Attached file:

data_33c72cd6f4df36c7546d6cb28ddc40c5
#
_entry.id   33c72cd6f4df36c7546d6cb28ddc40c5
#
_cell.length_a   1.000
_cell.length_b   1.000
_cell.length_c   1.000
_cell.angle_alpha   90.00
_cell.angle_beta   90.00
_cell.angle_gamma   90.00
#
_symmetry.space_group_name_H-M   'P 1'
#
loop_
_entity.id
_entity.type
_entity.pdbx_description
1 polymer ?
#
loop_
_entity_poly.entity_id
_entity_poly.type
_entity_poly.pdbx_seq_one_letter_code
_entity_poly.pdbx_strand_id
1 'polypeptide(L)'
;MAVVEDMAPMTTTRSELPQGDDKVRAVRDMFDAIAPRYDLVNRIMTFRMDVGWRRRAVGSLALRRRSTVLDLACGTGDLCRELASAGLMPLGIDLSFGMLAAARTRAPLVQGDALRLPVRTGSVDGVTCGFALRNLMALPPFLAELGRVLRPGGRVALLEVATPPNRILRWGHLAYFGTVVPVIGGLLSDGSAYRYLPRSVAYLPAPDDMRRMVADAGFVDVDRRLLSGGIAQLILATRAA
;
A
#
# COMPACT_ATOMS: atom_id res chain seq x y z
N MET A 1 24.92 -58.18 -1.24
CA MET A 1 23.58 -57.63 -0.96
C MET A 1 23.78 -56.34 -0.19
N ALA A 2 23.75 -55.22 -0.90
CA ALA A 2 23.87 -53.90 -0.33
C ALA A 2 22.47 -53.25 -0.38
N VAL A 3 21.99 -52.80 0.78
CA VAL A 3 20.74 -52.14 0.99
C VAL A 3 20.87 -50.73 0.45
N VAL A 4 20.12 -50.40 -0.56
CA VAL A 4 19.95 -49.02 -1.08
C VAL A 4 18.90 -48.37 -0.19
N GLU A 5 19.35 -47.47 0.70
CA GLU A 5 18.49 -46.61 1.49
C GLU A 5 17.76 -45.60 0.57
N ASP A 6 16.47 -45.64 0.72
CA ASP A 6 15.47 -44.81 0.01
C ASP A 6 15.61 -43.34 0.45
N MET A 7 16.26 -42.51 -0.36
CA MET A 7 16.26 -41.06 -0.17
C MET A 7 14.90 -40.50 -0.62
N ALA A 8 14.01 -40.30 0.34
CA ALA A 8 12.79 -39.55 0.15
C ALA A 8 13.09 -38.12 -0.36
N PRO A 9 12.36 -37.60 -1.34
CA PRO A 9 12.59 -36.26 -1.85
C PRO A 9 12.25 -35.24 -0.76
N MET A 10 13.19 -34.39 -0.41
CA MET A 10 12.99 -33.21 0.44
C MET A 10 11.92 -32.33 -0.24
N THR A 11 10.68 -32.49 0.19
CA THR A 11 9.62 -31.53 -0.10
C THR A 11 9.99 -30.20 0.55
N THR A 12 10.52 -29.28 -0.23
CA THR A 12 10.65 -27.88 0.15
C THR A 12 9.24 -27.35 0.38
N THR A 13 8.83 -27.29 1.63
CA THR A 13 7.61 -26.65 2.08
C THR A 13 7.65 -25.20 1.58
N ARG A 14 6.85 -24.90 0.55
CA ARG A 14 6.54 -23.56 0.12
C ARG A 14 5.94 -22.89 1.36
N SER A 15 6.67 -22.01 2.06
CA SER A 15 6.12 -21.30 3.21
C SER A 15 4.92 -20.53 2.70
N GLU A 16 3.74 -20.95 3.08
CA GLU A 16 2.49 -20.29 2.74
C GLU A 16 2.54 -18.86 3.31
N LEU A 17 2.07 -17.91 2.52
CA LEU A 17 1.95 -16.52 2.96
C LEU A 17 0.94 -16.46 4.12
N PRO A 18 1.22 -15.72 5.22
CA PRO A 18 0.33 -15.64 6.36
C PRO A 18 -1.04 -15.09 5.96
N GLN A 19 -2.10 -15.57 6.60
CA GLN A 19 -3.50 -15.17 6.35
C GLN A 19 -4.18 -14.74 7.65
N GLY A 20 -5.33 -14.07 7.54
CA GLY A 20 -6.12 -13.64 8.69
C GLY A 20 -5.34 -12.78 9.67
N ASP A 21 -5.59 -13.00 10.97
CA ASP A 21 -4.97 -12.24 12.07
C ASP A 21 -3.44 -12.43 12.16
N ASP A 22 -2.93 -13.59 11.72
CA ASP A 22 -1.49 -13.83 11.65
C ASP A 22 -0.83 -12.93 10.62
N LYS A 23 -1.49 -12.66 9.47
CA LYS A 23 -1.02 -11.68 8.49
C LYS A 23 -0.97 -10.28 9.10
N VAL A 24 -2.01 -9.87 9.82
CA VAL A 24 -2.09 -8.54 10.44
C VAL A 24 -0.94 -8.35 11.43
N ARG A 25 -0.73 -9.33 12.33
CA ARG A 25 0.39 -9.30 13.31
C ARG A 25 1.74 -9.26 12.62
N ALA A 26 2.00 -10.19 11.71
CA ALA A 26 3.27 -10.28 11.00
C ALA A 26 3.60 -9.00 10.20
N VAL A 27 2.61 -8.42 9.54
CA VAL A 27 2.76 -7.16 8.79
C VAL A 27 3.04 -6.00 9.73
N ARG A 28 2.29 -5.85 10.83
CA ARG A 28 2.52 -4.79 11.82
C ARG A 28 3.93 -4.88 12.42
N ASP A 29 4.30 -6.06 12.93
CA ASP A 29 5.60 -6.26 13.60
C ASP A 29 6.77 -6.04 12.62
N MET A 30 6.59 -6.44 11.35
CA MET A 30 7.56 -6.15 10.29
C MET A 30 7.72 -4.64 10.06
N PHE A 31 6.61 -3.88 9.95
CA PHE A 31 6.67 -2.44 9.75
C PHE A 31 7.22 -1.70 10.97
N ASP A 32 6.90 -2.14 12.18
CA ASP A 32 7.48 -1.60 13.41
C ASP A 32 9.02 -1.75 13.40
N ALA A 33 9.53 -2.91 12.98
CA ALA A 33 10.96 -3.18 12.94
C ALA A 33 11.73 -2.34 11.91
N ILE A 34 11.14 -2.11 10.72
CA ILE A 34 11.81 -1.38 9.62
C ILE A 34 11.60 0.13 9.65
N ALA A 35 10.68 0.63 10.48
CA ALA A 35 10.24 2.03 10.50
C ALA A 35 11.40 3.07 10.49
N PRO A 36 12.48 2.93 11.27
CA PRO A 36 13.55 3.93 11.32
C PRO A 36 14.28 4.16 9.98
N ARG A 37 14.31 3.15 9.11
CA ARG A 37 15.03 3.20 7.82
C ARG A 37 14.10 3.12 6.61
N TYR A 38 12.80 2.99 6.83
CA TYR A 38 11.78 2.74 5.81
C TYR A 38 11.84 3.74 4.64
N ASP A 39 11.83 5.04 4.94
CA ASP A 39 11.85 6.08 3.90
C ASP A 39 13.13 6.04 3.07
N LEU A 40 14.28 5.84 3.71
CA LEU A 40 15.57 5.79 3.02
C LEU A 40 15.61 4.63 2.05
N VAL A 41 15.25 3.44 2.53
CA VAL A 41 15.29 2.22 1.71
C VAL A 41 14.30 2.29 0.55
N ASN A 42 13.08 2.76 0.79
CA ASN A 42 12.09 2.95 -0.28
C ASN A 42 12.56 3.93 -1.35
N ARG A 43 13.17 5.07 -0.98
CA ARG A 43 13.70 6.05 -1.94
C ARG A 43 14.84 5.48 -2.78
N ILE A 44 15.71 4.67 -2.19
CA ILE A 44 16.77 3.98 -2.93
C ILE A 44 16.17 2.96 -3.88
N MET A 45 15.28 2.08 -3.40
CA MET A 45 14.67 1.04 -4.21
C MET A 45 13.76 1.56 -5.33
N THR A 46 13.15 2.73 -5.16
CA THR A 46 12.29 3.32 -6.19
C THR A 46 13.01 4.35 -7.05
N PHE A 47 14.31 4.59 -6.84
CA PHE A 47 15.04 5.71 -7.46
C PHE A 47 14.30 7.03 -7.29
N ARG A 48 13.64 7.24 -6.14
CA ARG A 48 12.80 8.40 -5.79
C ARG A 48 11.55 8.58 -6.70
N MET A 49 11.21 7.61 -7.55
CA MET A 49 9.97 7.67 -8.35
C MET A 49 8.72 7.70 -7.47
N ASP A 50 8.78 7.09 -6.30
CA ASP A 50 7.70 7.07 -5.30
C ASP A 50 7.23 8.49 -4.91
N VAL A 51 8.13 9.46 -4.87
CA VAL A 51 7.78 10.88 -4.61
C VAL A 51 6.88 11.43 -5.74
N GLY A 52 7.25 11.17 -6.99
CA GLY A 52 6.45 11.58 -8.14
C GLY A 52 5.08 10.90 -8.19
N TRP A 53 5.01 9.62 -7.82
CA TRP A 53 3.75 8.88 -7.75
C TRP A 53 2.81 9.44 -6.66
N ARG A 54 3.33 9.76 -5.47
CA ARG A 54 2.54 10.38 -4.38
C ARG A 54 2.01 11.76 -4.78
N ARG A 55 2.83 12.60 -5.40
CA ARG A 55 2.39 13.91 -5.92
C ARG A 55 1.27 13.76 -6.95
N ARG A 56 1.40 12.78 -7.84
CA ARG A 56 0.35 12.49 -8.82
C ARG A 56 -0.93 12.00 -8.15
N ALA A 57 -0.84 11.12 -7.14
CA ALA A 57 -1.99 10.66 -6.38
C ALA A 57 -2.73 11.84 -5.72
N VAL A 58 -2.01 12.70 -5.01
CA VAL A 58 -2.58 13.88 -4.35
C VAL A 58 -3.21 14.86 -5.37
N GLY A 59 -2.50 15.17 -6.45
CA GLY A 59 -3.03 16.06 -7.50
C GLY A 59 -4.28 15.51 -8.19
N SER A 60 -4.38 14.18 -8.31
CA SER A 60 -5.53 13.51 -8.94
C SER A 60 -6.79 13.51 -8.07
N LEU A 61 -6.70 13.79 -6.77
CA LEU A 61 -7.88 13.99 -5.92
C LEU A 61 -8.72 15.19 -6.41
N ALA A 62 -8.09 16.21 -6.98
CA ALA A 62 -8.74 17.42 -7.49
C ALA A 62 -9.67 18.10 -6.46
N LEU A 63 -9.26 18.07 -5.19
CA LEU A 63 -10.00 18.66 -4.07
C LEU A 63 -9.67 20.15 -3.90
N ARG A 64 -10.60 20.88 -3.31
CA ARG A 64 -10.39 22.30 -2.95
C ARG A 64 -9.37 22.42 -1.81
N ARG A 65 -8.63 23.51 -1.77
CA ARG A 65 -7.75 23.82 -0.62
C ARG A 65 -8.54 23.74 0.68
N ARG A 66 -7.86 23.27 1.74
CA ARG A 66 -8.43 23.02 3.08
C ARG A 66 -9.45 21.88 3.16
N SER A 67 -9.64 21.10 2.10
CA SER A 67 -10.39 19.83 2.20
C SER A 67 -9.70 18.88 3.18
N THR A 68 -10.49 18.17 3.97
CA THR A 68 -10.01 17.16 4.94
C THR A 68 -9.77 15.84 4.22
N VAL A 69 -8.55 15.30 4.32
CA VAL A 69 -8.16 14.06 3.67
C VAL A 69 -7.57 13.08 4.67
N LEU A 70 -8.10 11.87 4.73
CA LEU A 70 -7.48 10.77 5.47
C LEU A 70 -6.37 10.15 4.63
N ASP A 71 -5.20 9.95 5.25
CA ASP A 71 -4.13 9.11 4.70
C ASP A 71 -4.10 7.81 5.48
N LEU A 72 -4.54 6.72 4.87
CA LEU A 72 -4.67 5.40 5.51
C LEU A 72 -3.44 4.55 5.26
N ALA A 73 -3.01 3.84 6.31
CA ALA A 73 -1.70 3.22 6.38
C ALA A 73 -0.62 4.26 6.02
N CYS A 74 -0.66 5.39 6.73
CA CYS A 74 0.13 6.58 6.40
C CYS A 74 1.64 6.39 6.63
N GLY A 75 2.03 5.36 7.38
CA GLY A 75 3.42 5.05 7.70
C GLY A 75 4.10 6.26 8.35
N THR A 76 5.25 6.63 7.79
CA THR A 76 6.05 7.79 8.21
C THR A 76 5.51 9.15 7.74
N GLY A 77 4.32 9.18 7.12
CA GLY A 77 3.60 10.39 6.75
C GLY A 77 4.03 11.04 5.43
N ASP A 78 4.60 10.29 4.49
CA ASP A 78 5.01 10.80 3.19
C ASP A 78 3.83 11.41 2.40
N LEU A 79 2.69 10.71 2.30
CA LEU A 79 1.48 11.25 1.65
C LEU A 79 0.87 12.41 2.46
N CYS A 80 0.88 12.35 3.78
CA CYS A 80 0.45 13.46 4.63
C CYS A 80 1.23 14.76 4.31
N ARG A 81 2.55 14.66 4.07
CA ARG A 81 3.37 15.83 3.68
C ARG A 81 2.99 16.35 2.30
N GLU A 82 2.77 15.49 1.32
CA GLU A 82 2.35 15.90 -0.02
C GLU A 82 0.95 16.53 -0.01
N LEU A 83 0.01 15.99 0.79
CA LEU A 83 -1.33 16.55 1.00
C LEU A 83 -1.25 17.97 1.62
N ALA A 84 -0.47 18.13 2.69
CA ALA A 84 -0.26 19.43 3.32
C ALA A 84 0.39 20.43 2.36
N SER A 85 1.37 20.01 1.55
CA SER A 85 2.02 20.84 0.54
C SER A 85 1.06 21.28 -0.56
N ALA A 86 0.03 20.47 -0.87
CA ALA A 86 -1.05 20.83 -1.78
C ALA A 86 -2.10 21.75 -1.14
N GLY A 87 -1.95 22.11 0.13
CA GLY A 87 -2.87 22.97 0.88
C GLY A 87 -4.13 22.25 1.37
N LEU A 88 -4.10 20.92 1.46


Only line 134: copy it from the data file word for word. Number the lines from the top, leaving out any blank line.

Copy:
CA ALA A 35 10.24 2.03 10.50